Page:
Related: the EPA shut down their Hawaii Office since it was so corrupt. Beyond repair. All enforcement has to come through San Francisco. That’s some Third World “stuff” right there.
    Time for Hawaiians to look in the mirror.


  2. Reefer Madness April 19, 2021 8:17 am Reply

    Many of the toxic poisonous chemicals going into our reefs as runoff by cesspool, and sewage plants pumping wastewater treated or only partially treated as sewage into the ocean, is from the toxic chemicals and the carcinogenic cancer causing petrochemicals (whose source is oil wells and coal mines as coal tar) that are in every food in our grocery stores polluting the people before polluting the reefs.

    Does fresh water alone from storms suffocate the reefs seawater environments more than toxic runoff? It would seem the reefs would have adapted to freshwater inundation by storms over the millions perhaps, even billions of years, unlike modern humanities’ cause of newborn untested chemicals in the environment, just like the untested vaccines being hoodwinked on the population, the same toxic pollutants in the vaccines excreted into the toilets of the vaccinated, the toxins and unknown genes, chimpanzee virus, blood clotting chemicals going down the sewer pipes on their Where you way to the ocean reefs.

    It’s Terrible…!

    Maybe it’s time to burn sewage and let the Tradewinds take the “burn” offshore past the reefs and the inshore marine habitat.

    Authorities could start with the leeward side, out past Kekaha, and burn up the GMO and Ag chemical land and seed crop poisons first and then build sewage incinerators.

    Home and Hotel sewage could be pumped into waiting enclosed tanks of appropriate size to be hauled to the incinerators at locations best suited for free air disbursement.

    Cesspools could end “tomorrow “, equipping homes with tanks just bigger than propane tanks for frequent haul out.

    Solids and liquids could be separated and filtered appropriately so only water went back into the earth.

    Chemicals in soaps, and whether or not for dishes, showers, shampoos, and the myriad types of “beauty” chemicals women put on their bodies daily, need to become of non toxic non polluting contents, and while we are at it might as well restrict the toxic carcinogenic chemicals in the food, those go down the toilet on their way to your favorite beach water.

    While this may step on the financial toes of the medical, pharmaceutical, and chemical industries, they could finally convert to teaching and promoting Health and Wellness, instead of treating, managing, and perpetuating diseases, many of which are caused by the side effects of the toxic chemicals used in their businesses.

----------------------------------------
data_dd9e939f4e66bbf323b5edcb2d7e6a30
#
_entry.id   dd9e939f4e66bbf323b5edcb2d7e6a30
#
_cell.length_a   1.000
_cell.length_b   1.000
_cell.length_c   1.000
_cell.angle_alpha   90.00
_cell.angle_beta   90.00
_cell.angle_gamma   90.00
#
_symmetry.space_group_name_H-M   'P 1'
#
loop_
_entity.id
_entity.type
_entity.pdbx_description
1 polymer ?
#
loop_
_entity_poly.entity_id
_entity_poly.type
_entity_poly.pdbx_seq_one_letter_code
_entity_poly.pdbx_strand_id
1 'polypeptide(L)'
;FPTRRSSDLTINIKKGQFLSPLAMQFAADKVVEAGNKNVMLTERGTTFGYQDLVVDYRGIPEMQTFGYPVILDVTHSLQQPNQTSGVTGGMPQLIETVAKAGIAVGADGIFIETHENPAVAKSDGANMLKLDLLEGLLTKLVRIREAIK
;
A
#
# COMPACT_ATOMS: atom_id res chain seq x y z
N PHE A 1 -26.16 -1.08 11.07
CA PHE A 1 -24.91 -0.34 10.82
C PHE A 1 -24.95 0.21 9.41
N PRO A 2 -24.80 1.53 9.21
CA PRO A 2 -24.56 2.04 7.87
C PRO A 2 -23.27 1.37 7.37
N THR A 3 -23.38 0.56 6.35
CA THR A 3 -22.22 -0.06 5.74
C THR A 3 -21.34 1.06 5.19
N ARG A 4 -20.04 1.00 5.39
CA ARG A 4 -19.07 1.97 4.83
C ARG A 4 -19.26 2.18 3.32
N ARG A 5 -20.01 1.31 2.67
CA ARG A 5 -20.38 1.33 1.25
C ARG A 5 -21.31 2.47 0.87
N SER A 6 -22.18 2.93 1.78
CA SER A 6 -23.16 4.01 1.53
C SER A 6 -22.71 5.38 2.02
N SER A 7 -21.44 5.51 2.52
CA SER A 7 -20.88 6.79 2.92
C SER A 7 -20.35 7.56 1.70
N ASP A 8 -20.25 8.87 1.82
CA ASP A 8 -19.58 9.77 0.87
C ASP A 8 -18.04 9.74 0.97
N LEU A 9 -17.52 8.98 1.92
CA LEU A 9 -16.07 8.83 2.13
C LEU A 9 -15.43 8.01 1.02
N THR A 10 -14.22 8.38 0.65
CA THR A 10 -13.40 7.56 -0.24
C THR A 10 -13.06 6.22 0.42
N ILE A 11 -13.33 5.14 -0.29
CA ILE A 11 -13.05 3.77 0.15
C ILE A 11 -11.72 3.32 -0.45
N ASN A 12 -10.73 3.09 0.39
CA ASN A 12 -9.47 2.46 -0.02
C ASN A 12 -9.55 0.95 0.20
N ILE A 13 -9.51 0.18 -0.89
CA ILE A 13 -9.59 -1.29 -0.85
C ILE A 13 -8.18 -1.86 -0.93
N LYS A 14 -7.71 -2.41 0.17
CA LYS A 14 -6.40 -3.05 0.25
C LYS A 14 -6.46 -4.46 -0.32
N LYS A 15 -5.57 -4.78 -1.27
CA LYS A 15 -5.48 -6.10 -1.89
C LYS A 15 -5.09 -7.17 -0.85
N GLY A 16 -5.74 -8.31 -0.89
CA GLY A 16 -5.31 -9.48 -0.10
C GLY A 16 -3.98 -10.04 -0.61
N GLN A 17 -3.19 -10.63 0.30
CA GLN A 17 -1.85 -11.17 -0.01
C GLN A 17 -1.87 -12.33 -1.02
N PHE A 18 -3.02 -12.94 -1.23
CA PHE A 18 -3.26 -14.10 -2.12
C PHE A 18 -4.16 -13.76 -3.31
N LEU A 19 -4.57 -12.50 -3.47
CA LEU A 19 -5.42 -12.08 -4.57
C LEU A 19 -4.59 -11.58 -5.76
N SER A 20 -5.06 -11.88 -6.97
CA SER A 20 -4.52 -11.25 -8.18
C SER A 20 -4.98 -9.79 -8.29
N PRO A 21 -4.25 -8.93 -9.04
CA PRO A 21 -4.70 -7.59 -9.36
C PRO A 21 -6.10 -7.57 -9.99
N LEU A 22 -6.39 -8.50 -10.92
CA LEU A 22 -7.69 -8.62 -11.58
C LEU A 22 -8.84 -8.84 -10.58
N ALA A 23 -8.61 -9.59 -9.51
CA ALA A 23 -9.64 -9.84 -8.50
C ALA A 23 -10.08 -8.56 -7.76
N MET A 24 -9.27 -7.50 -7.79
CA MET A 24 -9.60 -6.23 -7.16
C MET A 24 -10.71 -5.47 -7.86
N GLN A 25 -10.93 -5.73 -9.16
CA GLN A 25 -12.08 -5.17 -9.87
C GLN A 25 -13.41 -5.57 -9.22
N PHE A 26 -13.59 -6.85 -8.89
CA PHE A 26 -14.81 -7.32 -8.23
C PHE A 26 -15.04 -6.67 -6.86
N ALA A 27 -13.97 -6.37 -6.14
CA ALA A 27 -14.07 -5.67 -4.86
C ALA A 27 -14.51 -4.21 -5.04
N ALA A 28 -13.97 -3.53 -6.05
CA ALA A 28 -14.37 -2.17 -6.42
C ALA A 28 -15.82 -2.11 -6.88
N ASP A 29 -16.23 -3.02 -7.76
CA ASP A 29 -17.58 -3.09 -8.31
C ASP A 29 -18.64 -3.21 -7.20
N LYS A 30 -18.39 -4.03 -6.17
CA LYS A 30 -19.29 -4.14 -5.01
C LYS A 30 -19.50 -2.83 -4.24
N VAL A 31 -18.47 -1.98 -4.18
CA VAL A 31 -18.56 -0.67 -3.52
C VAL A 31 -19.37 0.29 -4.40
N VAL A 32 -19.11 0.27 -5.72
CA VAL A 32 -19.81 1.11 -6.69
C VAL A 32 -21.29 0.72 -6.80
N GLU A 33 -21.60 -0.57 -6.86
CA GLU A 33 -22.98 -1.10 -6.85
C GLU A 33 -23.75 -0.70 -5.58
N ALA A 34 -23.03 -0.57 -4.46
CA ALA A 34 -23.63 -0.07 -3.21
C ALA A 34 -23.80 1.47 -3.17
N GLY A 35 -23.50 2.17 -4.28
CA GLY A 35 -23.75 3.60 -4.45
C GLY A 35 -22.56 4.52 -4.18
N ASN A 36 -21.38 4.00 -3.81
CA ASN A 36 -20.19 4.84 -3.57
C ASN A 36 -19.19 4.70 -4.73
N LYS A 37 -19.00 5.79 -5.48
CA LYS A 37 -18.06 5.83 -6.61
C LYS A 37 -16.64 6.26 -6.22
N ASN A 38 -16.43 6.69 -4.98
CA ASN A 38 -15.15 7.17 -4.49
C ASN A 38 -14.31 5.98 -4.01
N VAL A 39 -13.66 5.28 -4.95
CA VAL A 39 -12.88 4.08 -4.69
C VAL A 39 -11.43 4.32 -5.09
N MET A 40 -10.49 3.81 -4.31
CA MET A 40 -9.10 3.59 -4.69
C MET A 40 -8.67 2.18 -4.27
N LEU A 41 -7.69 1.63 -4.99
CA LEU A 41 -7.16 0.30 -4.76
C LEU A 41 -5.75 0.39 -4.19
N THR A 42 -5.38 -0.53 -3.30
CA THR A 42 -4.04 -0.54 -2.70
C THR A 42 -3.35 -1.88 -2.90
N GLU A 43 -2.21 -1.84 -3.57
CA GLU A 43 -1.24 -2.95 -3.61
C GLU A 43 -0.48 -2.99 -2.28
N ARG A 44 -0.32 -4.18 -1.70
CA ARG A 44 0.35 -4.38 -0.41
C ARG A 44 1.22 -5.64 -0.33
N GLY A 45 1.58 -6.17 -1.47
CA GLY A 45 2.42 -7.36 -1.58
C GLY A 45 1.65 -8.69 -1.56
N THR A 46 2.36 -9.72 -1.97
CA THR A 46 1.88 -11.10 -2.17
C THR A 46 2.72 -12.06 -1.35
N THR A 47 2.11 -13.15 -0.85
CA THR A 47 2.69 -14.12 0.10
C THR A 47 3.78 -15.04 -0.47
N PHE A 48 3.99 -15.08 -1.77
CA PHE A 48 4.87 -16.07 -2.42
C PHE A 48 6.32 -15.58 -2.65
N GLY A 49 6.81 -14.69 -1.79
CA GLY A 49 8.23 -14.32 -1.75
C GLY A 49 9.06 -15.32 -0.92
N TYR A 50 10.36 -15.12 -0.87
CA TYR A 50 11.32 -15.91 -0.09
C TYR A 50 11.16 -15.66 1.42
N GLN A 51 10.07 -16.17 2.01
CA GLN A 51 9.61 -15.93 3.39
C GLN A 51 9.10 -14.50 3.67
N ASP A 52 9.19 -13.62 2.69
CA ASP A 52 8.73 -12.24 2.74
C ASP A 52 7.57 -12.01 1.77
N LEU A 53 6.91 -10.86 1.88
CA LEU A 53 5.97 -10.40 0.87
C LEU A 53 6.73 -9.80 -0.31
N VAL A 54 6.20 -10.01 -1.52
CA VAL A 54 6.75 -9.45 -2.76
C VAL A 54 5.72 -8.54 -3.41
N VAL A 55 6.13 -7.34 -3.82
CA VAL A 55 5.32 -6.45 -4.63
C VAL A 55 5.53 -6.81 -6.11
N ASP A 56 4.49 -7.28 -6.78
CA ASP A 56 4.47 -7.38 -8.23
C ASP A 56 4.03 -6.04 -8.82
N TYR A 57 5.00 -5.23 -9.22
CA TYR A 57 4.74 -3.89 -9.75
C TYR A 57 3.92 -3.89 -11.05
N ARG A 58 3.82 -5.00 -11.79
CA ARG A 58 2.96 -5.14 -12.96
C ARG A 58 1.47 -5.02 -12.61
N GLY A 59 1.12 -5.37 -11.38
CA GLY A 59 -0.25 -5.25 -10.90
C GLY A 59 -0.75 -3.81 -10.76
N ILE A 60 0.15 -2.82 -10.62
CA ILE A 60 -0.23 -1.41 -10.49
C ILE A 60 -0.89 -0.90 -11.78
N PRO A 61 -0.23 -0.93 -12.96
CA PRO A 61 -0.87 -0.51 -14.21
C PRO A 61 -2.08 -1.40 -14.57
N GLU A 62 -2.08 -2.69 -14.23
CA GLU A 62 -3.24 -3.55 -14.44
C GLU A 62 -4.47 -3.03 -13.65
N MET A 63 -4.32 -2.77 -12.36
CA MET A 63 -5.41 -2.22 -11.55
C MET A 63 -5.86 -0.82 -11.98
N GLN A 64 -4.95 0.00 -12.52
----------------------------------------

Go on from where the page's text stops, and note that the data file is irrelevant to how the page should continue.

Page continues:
Remove the Cause instead of Treating the Effects. A need whose time has come.


  3. Mailman Mike April 19, 2021 9:52 am Reply

    Stop with the global warm myth. The waters around Kauai are still much cleaner than back in the 80s when there was a brown band around the island. Not to mention our roads covered with red mud from the cane trucks.


  4. Nice April 19, 2021 11:33 am Reply

    Jeez…human caused global warming? Who said that “experts” whos funding come from creating problem and claiming to have the solution. Look through fossil records. the earth has been in states of heating and cooling over millennia.


  5. kannaka__oi April 19, 2021 11:34 am Reply

    In this last rain the amount of dirt that came out from Kukuiula is criminal. Not since the mass grading they did in the 80’s has it been so bad. Govt needs to revisit the measures developers use to get their permits and maintain compliance. Shame on you.


    1. Packbacker April 20, 2021 12:51 pm Reply

      You are right. The quantity of mulch, wood chips and just general dirt that poured out of Waikomo Stream last month is unbelievable. Much of the coral in the bowl just outside of the stream was covered and has probably smothered. Tons of the mulch/wood was removed (mostly by divers) from the shore and the boat ramp at Koloa Landing. This single event caused a massive amount of damage. The rain/runoff itself is not the issue — it is instead the dirt and crap that the water carries out.


  6. Colin McCleod April 19, 2021 2:42 pm Reply

    What a load…flood events have been occurring ever since the earth was born several billion years ago.
    Islands erode and coupled with plate tectonics they slowly just go away.
    A look at the Amazon outflow shows the same thing.
    Colin McCleod


Your email address will not be published. Required fields are marked *

*

By participating in online discussions you acknowledge that you have agreed to the TERMS OF SERVICE. An insightful discussion of ideas and viewpoints is encouraged, but comments must be civil and in good taste, with no personal attacks. If your comments are inappropriate, you may be banned from posting. To report comments that you believe do not follow our guidelines, send us an email.